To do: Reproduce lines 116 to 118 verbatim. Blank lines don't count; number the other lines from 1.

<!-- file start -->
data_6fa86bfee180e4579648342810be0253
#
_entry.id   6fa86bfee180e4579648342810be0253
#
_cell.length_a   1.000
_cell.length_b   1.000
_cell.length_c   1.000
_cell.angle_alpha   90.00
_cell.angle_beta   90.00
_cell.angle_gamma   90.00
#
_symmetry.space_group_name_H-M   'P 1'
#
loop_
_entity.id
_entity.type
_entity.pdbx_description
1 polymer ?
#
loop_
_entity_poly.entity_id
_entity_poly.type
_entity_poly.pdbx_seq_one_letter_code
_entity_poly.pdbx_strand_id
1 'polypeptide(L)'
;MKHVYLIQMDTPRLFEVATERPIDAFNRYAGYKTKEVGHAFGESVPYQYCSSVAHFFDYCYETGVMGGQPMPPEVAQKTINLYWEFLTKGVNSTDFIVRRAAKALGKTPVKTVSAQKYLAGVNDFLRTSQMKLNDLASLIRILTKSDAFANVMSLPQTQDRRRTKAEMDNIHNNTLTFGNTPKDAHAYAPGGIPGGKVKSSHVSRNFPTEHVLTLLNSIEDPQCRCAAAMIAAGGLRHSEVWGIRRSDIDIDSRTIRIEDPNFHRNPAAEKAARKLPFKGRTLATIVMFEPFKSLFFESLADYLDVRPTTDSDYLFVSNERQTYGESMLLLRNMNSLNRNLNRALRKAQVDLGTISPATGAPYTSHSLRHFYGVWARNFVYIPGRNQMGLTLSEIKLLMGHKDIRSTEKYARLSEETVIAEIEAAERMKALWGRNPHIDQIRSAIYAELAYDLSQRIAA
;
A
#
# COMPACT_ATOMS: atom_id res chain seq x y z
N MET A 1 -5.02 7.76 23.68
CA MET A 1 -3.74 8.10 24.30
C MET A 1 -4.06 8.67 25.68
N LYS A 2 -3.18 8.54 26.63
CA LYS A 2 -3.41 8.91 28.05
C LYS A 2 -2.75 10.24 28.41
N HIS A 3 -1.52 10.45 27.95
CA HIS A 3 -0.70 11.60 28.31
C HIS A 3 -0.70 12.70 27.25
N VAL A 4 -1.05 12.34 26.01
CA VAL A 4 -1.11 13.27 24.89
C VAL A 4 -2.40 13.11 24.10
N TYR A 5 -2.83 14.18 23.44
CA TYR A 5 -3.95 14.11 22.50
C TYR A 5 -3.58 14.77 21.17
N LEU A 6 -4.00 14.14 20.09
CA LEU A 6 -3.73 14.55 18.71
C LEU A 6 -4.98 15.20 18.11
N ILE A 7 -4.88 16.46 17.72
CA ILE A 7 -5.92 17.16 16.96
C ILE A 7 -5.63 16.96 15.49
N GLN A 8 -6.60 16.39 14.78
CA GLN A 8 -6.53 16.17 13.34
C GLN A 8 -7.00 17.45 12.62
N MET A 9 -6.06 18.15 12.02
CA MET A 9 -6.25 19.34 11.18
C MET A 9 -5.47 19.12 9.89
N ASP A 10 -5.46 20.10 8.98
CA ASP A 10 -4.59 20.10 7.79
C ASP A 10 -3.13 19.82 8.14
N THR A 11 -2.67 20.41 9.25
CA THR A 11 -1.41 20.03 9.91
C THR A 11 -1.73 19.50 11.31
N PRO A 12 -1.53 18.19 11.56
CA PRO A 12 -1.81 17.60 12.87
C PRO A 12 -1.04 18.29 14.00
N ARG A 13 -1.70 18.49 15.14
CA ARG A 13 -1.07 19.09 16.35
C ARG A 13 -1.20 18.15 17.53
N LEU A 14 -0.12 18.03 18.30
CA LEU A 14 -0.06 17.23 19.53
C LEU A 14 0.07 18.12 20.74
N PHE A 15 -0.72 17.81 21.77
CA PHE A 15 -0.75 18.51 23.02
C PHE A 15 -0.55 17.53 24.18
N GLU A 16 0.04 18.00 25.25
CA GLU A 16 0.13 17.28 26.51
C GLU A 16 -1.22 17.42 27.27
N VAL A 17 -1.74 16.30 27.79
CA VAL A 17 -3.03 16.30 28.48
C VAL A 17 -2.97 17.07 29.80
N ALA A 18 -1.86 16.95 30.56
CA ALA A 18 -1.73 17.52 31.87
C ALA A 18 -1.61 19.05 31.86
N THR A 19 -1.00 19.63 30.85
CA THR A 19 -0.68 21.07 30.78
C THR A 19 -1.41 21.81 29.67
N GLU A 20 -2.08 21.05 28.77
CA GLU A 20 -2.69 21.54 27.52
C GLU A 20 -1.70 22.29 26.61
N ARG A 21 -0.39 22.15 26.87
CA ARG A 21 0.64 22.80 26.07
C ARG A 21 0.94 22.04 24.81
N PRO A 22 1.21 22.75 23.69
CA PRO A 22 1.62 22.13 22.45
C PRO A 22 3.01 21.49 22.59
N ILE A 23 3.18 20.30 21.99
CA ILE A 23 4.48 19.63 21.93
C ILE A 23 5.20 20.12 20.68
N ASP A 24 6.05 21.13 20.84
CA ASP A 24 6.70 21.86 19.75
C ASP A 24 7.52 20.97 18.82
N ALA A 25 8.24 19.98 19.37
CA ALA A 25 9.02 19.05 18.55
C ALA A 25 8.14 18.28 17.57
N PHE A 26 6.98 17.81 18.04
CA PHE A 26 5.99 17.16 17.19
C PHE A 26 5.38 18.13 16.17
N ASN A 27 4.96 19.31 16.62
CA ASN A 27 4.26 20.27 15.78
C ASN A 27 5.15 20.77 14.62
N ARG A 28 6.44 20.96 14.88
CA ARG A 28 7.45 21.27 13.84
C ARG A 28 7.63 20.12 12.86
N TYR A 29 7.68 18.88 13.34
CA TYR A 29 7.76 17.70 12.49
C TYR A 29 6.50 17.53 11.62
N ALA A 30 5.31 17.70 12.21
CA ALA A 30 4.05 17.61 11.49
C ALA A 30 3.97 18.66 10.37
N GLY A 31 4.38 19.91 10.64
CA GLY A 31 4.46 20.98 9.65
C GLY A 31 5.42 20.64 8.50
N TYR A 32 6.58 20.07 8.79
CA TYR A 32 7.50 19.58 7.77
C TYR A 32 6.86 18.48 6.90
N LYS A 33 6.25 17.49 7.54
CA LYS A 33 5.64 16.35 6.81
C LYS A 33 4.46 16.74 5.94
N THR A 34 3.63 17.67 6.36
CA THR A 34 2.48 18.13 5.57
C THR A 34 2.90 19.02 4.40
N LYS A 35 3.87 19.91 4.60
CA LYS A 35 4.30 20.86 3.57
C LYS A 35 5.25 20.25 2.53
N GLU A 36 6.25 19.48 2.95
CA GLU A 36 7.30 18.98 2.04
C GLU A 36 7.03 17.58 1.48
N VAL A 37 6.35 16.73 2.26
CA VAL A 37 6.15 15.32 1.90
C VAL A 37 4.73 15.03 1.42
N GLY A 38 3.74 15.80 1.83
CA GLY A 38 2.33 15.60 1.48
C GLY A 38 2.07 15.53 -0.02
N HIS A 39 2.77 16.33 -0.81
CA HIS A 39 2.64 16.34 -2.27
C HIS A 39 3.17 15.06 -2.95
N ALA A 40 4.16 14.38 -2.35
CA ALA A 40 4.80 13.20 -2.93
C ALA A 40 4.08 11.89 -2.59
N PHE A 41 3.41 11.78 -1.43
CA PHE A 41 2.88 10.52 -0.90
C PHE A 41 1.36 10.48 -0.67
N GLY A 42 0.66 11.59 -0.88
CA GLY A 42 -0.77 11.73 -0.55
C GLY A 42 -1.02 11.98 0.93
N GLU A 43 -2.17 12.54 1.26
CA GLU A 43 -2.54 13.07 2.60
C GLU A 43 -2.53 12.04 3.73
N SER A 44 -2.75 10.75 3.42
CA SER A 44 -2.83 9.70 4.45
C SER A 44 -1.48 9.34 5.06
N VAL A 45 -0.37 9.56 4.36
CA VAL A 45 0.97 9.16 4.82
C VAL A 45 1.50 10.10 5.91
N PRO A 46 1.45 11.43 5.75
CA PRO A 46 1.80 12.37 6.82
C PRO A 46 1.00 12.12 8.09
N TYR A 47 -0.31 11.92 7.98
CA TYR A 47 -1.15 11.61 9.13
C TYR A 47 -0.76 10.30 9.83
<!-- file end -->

CA TYR A 29 7.76 17.70 12.49
C TYR A 29 6.50 17.53 11.62
N ALA A 30 5.31 17.70 12.21